The First Rule of Coaching Is...
You do not talk about your clients.
It's a simple rule, but all too often new coaches have a hard time adapting to this concept.
I remember when I first started coaching, I would use my client's first name when talking to another coach. It was a completely innocent thing, and I meant no harm by it. I honestly thought it was okay to use ordinary conversational rules, like using the person's name when referring to them.
Confidentiality in coaching follows the same rules as therapy. To "maintain the strictest levels of confidentiality with all client and sponsor information unless release is required by law." (ICF Code of Ethics, Part 2, Section 4)
What that means is no sharing of identifying information of any kind unless the client is going to bring harm to themselves or others.
Why is this important?
Let me illustrate this with an example. As a new coach, it's probably safe to say that you are coaching members of your family and friends. We all have to start somewhere.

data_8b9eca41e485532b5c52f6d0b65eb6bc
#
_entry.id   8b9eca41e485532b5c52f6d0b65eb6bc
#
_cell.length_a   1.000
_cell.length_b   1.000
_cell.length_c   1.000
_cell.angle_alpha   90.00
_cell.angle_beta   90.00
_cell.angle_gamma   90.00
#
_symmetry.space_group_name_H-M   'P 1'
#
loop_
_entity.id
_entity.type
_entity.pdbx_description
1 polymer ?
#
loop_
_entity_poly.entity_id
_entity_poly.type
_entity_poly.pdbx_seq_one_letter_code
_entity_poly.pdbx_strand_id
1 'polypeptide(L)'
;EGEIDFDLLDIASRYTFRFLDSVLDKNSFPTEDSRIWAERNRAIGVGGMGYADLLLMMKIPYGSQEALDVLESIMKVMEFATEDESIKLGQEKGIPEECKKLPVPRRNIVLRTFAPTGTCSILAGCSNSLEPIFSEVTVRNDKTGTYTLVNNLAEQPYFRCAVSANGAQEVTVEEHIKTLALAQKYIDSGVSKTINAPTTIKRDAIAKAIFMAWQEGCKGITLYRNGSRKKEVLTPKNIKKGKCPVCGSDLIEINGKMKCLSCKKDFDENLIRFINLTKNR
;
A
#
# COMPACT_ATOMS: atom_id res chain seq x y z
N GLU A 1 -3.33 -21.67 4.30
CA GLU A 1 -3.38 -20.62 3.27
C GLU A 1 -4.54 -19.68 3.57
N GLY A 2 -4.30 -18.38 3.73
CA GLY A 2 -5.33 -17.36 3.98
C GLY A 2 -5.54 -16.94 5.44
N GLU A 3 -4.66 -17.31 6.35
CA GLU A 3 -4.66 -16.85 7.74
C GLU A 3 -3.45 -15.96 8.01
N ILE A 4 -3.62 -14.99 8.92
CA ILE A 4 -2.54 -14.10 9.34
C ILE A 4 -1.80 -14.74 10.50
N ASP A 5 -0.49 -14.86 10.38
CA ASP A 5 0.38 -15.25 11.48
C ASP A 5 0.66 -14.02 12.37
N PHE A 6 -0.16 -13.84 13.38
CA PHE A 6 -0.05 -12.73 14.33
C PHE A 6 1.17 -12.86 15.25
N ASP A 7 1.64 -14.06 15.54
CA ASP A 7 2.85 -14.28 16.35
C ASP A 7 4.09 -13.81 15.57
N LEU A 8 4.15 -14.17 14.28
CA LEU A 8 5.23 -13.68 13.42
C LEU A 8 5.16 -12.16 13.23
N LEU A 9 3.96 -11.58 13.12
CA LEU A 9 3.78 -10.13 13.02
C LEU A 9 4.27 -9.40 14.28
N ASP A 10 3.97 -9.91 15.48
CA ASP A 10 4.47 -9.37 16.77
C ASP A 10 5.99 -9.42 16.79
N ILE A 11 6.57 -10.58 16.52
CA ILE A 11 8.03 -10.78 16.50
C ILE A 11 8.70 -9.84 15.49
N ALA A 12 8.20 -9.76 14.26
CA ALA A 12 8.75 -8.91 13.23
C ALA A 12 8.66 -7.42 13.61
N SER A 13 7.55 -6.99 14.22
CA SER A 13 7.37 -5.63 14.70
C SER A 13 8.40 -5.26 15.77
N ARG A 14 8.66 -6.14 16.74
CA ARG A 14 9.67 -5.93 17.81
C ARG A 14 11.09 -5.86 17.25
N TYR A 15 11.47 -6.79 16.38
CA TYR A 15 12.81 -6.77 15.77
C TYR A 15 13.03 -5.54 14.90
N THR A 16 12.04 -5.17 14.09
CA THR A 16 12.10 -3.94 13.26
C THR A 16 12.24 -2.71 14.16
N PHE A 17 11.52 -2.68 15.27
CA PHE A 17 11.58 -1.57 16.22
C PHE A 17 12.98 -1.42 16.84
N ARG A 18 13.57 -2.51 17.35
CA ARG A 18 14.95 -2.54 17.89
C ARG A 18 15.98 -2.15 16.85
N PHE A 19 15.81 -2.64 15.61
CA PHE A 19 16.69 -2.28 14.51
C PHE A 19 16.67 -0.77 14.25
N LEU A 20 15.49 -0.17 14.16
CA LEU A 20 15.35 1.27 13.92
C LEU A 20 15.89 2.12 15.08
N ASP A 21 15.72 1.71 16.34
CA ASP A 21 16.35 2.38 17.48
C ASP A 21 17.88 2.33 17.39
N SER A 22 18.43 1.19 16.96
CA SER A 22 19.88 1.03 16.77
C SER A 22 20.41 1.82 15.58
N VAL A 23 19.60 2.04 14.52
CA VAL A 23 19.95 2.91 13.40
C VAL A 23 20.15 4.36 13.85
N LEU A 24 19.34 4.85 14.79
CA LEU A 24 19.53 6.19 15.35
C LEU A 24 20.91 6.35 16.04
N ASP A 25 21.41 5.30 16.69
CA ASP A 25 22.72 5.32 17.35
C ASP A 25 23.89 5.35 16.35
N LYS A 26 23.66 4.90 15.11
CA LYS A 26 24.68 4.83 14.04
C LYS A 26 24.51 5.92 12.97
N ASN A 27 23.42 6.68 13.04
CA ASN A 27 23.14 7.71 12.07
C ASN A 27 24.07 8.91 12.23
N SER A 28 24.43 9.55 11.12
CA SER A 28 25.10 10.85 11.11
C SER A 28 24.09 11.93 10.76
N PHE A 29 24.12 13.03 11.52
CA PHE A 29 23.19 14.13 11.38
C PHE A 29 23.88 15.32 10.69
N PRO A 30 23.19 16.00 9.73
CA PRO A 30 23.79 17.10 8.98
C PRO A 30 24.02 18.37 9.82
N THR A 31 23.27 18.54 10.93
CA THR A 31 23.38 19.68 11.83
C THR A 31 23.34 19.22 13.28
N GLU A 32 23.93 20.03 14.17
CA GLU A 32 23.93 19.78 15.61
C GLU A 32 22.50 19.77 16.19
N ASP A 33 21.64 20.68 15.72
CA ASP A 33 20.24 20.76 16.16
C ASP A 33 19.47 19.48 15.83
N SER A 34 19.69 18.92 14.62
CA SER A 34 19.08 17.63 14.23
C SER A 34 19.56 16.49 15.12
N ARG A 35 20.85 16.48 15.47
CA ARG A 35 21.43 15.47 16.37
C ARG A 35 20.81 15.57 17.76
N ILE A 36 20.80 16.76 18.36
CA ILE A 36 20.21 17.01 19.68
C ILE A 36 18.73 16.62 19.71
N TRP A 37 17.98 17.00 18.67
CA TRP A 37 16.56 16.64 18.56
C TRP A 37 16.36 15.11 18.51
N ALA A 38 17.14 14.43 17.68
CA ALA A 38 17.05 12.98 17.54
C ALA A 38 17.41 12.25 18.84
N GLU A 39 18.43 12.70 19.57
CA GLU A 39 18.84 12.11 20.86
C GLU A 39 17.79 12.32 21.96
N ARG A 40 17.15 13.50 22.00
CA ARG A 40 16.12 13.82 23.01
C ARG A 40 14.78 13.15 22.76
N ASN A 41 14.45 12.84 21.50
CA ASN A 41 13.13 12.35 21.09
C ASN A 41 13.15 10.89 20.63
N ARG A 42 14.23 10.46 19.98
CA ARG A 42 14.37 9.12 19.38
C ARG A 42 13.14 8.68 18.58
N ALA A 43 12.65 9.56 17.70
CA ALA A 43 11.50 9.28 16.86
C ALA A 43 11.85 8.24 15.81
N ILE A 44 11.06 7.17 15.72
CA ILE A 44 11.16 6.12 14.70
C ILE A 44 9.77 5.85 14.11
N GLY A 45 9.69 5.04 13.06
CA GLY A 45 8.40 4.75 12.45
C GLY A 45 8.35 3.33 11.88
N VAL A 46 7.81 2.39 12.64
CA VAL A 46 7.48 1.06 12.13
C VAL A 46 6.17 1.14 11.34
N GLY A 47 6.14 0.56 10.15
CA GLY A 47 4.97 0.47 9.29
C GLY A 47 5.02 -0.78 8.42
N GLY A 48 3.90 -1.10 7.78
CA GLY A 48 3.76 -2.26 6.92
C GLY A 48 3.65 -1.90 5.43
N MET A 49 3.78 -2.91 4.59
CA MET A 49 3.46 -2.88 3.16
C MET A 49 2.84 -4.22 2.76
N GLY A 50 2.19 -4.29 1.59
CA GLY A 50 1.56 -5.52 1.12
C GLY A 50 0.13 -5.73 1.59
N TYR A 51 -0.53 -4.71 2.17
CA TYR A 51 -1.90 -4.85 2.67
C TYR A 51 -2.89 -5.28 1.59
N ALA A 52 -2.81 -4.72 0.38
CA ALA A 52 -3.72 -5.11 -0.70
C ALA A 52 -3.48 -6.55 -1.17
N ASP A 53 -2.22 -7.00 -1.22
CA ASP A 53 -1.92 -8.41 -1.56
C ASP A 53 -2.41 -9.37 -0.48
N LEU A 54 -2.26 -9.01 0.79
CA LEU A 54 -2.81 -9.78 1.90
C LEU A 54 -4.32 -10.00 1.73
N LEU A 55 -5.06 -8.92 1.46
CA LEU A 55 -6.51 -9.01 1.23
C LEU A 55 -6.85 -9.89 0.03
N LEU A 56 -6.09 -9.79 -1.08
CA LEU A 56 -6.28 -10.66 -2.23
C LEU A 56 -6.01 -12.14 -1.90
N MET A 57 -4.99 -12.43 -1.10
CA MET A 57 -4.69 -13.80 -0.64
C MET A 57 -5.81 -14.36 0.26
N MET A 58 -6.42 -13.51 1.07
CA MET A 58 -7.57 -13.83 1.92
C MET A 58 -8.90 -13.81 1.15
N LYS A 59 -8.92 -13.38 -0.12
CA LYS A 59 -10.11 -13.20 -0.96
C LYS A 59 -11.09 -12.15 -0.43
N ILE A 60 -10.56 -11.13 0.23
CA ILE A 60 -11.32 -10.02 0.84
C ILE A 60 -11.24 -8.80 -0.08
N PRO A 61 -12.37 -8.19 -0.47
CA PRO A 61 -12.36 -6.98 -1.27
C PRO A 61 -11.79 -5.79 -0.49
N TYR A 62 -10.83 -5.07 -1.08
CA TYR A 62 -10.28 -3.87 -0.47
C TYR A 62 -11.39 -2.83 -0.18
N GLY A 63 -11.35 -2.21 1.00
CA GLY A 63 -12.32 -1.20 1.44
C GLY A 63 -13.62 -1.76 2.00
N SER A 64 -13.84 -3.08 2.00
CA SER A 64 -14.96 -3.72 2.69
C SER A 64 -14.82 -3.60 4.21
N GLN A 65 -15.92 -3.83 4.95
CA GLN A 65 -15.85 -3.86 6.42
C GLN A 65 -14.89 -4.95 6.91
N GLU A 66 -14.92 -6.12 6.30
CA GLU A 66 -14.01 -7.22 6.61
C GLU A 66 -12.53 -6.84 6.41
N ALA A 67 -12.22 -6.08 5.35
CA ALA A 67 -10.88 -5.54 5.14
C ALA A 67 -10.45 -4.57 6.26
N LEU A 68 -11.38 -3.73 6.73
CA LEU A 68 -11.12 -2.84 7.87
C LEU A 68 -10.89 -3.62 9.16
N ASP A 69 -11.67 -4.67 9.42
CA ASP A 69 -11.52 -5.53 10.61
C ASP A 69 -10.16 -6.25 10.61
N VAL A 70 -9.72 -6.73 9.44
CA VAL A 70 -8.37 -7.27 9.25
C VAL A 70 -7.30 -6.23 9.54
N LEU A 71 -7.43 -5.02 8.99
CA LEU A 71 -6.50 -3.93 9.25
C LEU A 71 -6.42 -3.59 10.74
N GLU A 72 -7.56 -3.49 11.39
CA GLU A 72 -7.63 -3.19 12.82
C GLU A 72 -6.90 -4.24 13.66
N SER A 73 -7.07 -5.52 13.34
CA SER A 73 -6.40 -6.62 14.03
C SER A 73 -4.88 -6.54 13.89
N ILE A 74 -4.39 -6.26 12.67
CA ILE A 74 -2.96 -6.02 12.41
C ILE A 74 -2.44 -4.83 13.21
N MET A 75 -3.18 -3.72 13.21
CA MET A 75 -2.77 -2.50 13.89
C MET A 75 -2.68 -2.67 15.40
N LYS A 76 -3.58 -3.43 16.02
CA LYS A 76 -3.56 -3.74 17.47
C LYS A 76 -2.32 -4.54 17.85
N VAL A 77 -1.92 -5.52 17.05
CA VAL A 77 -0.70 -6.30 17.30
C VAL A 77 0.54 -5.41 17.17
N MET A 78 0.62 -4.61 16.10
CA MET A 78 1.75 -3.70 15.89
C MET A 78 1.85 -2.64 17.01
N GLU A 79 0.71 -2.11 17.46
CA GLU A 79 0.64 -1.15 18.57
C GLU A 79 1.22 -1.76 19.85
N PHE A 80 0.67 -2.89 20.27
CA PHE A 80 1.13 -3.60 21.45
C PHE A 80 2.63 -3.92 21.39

One day your close friend, who is named Tina, refers to you a friend by the name of Stacy.
Stacy decides to work with you, and throughout coaching, she reveals some very personal things.
Then one day, Tina casually asks, "How the coaching is going with Stacy?"
It's a reasonable question, and you might be tempted to say something because you are friends, after all.
But think about it this way, if you saw a therapist, would you want them to tell your friend what transpired during your sessions? Would you want your doctor to share the details of your visits with your significant other? Or even your priest?
What takes place within the coaching space is not your story to tell.
And what I was doing early on in my coaching by merely sharing my client's name was a massive breach of trust.
So when you find yourself in this situation, all you need to do is tell Tina that you cannot talk about it and if she wants to know how things are going, encourage her to speak to Stacy directly. By doing this, it will give Stacy the opportunity to make her decision, it will release you from any obligation, and you get to keep your client.
Have you ever accidentiely breached your client's confidentiality? What happened?